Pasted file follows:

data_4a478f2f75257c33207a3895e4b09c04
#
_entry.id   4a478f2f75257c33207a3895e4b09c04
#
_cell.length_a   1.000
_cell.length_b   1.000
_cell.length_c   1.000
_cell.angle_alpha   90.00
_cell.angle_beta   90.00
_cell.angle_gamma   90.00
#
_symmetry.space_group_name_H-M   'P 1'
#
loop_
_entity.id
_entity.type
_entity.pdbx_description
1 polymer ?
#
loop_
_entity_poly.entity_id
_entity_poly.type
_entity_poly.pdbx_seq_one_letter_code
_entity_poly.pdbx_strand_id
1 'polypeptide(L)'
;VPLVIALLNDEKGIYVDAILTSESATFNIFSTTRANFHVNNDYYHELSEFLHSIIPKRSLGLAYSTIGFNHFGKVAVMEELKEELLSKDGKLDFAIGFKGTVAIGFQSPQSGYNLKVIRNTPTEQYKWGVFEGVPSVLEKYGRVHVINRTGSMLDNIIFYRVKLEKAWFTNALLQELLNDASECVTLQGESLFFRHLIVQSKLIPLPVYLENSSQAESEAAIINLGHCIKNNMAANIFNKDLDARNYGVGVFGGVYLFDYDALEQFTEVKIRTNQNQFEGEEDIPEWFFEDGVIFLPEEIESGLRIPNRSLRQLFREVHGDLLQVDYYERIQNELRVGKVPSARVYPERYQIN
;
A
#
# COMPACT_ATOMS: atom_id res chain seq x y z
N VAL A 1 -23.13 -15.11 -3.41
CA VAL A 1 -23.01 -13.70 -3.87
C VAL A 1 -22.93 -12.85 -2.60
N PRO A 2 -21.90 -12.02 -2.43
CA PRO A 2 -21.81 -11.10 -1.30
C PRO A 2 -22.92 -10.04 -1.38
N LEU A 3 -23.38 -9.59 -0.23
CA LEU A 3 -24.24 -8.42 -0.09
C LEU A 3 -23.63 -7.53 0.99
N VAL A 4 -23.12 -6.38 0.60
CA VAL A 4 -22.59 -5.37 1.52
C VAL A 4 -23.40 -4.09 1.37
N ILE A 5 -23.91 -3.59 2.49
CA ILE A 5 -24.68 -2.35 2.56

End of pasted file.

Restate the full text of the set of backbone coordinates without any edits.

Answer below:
data_4a478f2f75257c33207a3895e4b09c04
#
_entry.id   4a478f2f75257c33207a3895e4b09c04
#
_cell.length_a   1.000
_cell.length_b   1.000
_cell.length_c   1.000
_cell.angle_alpha   90.00
_cell.angle_beta   90.00
_cell.angle_gamma   90.00
#
_symmetry.space_group_name_H-M   'P 1'
#
loop_
_entity.id
_entity.type
_entity.pdbx_description
1 polymer ?
#
loop_
_entity_poly.entity_id
_entity_poly.type
_entity_poly.pdbx_seq_one_letter_code
_entity_poly.pdbx_strand_id
1 'polypeptide(L)'
;VPLVIALLNDEKGIYVDAILTSESATFNIFSTTRANFHVNNDYYHELSEFLHSIIPKRSLGLAYSTIGFNHFGKVAVMEELKEELLSKDGKLDFAIGFKGTVAIGFQSPQSGYNLKVIRNTPTEQYKWGVFEGVPSVLEKYGRVHVINRTGSMLDNIIFYRVKLEKAWFTNALLQELLNDASECVTLQGESLFFRHLIVQSKLIPLPVYLENSSQAESEAAIINLGHCIKNNMAANIFNKDLDARNYGVGVFGGVYLFDYDALEQFTEVKIRTNQNQFEGEEDIPEWFFEDGVIFLPEEIESGLRIPNRSLRQLFREVHGDLLQVDYYERIQNELRVGKVPSARVYPERYQIN
;
A
#
# COMPACT_ATOMS: atom_id res chain seq x y z
N VAL A 1 -23.13 -15.11 -3.41
CA VAL A 1 -23.01 -13.70 -3.87
C VAL A 1 -22.93 -12.85 -2.60
N PRO A 2 -21.90 -12.02 -2.43
CA PRO A 2 -21.81 -11.10 -1.30
C PRO A 2 -22.92 -10.04 -1.38
N LEU A 3 -23.38 -9.59 -0.23
CA LEU A 3 -24.24 -8.42 -0.09
C LEU A 3 -23.63 -7.53 0.99
N VAL A 4 -23.12 -6.38 0.60
CA VAL A 4 -22.59 -5.37 1.52
C VAL A 4 -23.40 -4.09 1.37
N ILE A 5 -23.91 -3.59 2.49
CA ILE A 5 -24.68 -2.35 2.56